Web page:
I summerize the boiler in Spring. Quite easy...no running in the summer months for me....Thanks for your kind words, hareball.
  9. stee6043

    stee6043 Minister of Fire

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    6" chimney works great for me, huff. Several of us EKO 40 users on this site are running 6" and I haven't heard anyone complain about it. I paid $400 or so for the pallet rack. I used Steel King racking. If you google them you can find your local distributor. I'm sure you can find cheaper rack but you want to make sure you have properly sized beams for the upper tank. She's 5,000lbs full of water and most standard pallet rack with a 10' bay opening isn't designed to support this much weight. I supported mine in the middle just in case, even though the design load was 6,000lbs+.

    I didn't modify my tanks at all. They had plenty of openings stock. All I did was add dip tubes using 1" copper. I also didn't have to clean them (other than a pretreatment) since mine were brand new. Used tanks are quite different. Search "mercaptin" on this site and you'll find some good tips....
  10. huffdawg

    huffdawg Minister of Fire

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    If you dont mind me asking what did you pay for the new tanks. I priced them out here, they are $2k a piece new or $1100 refurbished .
    I could probably get untagged tanks for $500 a piece
  11. hareball

    hareball Member

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    Wow! Can't beat that! Sometimes I feel like a slave to this old stove. One of these days I hope to get my other hearth up and running. I'll have to shoot for a project like yours in my next life haha!!
  12. mwk1000

    mwk1000 Member

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    I love the racks. Perfect place to mount the piping.

    For me it's always the wood. I have an eko 60 with 1500 gal of storage It takes a full 8 hours to get the tank close to 180. That ONLY happens with dry wood the eko pushes 185-190 and the tank charges fast. With moderately moist wood ( I really need to get a moisture meter ) the EKO will only hit 170 and the tanks get to 160 if I am lucky.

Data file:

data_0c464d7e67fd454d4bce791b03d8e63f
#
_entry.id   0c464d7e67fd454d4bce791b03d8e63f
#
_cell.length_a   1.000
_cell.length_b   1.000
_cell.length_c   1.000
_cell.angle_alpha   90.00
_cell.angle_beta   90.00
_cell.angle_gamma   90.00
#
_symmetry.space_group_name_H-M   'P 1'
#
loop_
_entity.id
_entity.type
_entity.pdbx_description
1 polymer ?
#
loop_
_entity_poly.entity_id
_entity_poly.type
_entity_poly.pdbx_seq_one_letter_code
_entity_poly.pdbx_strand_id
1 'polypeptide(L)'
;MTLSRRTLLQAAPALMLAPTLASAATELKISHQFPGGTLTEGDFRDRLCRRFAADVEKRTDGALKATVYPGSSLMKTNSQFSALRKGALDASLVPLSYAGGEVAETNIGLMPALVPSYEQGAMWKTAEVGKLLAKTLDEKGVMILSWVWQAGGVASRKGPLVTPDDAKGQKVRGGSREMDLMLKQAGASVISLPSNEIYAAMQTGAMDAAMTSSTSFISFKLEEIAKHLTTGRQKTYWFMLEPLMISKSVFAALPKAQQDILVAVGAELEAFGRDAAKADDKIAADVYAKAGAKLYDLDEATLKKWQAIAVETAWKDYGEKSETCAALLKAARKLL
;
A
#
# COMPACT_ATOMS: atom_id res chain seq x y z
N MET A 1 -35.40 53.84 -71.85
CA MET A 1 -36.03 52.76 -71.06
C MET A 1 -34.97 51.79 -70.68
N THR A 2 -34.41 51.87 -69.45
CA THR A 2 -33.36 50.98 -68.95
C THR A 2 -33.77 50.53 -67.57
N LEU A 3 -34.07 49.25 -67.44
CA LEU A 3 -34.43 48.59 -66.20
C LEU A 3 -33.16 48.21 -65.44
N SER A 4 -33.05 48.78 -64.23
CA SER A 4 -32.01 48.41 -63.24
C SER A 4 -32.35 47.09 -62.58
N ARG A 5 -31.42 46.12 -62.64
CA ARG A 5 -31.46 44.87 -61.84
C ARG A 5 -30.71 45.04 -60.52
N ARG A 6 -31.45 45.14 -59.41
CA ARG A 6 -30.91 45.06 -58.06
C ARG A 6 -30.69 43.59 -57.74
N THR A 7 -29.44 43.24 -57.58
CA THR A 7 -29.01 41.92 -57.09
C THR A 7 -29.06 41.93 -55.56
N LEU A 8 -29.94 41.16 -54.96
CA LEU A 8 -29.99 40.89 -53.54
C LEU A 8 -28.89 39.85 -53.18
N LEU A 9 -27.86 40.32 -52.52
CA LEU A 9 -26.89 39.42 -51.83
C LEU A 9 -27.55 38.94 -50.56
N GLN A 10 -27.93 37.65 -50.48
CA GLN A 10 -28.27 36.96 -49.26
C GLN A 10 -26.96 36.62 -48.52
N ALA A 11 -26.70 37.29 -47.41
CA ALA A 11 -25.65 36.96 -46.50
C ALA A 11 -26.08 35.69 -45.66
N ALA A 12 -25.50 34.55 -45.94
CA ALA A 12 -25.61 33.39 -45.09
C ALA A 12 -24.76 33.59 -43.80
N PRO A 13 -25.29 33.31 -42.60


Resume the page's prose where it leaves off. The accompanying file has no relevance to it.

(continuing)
Seems like you might have the same -- 1000 gal against and eko 40 is a lot of BTU's to transfer. I'm not sure what the 40 puts out max or real world but it sounds like you are right where you would expect to be with the burn times you are talking about. I messed with my settings quite a bit but I found that for me 50% fans, 9-10 mm 60-70% secondaries is where it stays VERY hot and long burns. IF I have dry wood. I got set up last winter and so next winter I hope I am set good for a dry wood supply. I had some massive oak trees go down this year and they will be ready next winter.
  13. stee6043

    stee6043 Minister of Fire

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    I paid $1300 each for new tanks, with tags. Tanks can be had in the $300 ballpark around here used and untagged. The extra 2 grand was worth it for me. I didn't have the ability or patience needed to properly clean used propane tanks.
  14. razvy

    razvy New Member

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    @stee6043
    Your chimney looks nice on the house , I am going to copy your design except for the 90 I am coming out from the house I like to have a cleaning "T" .
  15. BulldogAcres

    BulldogAcres Member

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    What is the Brand name of the Temperature Gauges and where did you buy them at.
  16. stee6043

    stee6043 Minister of Fire

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    Holy old post! Hah. This was my pride and joy of a thread back in the day. There is a Tee on the exit, razvy. You just can't see it and it's not easily accessible. I use the T's on the inside for cleaning....